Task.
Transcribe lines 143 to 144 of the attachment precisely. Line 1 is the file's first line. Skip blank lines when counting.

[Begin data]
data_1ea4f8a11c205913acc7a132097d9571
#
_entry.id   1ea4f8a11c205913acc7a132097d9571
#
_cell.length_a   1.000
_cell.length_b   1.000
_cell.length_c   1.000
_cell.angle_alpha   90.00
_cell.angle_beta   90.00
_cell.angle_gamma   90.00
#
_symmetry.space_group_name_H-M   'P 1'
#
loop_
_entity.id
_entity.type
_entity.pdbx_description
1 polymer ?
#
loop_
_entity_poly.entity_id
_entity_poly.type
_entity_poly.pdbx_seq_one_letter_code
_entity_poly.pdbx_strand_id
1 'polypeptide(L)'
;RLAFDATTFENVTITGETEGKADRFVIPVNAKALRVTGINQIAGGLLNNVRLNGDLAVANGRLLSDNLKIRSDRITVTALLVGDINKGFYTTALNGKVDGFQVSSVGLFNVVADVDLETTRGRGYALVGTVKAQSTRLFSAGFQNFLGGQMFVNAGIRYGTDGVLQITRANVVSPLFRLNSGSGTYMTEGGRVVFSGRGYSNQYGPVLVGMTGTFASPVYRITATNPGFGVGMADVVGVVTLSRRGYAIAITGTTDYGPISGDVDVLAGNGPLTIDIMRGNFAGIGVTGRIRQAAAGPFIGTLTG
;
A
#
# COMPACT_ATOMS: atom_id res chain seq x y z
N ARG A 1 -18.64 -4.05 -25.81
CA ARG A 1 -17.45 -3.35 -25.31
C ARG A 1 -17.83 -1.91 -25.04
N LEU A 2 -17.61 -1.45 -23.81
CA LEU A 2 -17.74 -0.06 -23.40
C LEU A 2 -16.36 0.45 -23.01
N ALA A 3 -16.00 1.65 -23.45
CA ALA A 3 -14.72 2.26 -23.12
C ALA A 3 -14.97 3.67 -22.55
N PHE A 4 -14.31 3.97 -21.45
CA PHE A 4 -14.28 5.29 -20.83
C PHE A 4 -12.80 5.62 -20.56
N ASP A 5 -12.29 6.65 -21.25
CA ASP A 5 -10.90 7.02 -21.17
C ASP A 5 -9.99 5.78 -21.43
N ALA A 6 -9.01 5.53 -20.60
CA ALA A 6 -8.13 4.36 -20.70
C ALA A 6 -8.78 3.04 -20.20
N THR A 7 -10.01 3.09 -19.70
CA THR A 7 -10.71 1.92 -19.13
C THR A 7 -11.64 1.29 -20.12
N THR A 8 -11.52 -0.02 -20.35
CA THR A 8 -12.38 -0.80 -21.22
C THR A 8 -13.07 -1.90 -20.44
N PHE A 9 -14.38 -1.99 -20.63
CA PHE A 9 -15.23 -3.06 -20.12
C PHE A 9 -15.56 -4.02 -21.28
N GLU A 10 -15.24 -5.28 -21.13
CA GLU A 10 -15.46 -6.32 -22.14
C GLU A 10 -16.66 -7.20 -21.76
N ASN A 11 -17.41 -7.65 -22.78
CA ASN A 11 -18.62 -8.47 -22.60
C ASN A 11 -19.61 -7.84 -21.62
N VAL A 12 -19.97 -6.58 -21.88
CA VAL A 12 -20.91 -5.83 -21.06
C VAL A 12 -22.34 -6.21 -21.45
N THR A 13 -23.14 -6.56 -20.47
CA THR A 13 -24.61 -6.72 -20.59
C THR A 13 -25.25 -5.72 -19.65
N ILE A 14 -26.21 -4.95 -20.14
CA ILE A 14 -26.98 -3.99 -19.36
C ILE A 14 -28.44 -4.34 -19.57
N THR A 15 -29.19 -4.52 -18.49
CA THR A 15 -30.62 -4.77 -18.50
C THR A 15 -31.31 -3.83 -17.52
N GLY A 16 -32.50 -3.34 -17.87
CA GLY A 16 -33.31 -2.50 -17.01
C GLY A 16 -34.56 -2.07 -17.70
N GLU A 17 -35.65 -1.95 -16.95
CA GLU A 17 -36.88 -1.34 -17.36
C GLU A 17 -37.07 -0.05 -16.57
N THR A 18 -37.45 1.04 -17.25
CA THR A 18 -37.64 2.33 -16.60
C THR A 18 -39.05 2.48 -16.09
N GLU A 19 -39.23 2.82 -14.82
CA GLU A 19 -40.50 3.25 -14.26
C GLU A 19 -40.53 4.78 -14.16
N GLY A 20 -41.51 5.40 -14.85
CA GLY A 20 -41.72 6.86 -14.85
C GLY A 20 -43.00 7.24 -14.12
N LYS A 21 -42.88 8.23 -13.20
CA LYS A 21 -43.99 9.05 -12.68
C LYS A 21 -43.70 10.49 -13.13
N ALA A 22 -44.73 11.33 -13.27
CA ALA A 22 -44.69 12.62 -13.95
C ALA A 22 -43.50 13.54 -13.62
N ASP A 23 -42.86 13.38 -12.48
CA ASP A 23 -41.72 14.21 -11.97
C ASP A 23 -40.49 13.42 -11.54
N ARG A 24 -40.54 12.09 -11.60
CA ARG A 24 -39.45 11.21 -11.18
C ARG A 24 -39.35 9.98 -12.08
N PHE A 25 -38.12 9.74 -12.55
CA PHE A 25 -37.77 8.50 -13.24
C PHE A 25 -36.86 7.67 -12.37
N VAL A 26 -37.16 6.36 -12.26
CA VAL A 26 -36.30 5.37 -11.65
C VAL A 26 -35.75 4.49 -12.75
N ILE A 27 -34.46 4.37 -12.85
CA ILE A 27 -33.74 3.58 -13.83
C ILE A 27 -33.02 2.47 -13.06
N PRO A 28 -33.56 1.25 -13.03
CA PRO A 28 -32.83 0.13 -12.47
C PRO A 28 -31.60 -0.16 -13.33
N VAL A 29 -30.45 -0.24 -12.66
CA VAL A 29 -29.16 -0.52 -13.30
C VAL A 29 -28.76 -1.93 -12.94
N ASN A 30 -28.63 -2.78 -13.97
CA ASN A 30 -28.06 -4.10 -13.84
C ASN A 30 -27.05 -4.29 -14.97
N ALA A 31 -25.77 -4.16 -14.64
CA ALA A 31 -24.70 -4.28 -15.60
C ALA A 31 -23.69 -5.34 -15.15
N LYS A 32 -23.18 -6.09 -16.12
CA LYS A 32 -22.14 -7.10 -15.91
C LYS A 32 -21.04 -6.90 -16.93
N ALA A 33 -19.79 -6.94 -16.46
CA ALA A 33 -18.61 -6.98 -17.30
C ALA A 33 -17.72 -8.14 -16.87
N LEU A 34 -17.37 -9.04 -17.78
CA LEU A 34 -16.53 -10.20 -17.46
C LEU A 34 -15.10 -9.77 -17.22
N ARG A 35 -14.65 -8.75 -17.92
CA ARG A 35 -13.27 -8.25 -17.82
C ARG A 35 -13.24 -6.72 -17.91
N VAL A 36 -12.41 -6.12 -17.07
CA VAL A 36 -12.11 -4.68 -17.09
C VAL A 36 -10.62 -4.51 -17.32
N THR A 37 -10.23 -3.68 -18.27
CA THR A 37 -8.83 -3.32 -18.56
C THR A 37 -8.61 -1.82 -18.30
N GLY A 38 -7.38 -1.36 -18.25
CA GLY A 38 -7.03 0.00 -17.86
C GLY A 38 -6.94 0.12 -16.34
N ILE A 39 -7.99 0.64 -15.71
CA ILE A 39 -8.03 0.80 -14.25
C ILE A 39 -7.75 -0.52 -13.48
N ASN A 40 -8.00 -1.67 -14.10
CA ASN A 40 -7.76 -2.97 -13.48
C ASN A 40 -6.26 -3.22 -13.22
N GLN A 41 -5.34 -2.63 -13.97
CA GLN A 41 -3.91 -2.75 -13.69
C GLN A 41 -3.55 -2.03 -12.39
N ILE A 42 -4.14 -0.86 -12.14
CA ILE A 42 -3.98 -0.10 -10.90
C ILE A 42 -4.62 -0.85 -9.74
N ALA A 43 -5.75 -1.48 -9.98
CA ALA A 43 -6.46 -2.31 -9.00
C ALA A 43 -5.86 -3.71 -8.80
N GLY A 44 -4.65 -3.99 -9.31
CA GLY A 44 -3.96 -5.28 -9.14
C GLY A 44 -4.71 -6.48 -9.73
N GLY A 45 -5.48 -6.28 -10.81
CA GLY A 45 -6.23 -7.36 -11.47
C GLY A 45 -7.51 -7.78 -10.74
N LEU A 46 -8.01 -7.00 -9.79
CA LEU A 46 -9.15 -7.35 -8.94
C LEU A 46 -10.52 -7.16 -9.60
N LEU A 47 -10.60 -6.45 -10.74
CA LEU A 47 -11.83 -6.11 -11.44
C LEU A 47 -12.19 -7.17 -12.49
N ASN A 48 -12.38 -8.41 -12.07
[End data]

CA GLY A 38 -7.03 0.00 -17.86
C GLY A 38 -6.94 0.12 -16.34